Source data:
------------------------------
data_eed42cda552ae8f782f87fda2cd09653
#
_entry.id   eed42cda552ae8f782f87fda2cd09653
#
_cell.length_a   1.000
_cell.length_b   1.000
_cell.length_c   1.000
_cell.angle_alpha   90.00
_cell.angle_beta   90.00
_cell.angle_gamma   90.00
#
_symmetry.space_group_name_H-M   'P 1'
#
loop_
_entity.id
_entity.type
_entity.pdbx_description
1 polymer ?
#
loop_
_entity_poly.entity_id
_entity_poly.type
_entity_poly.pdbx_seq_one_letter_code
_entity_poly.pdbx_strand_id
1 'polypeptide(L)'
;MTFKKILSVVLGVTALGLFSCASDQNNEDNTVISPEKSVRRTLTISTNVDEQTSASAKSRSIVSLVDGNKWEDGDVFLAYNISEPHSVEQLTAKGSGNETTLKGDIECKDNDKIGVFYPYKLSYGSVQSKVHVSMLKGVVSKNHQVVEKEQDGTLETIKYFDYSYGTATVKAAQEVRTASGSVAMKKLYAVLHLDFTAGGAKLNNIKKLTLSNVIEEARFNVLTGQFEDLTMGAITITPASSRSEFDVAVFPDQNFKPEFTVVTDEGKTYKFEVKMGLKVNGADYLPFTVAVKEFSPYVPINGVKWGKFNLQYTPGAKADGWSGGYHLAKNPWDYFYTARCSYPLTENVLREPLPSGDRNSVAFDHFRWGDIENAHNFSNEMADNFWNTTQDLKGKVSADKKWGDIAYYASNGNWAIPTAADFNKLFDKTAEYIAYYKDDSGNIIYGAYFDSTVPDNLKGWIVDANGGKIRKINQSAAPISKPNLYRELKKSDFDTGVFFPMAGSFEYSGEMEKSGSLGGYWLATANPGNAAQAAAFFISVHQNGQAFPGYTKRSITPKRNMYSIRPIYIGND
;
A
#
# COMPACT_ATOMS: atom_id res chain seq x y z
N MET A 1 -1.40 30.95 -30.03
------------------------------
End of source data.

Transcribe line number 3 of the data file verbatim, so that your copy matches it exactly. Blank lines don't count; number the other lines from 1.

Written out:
_entry.id   eed42cda552ae8f782f87fda2cd09653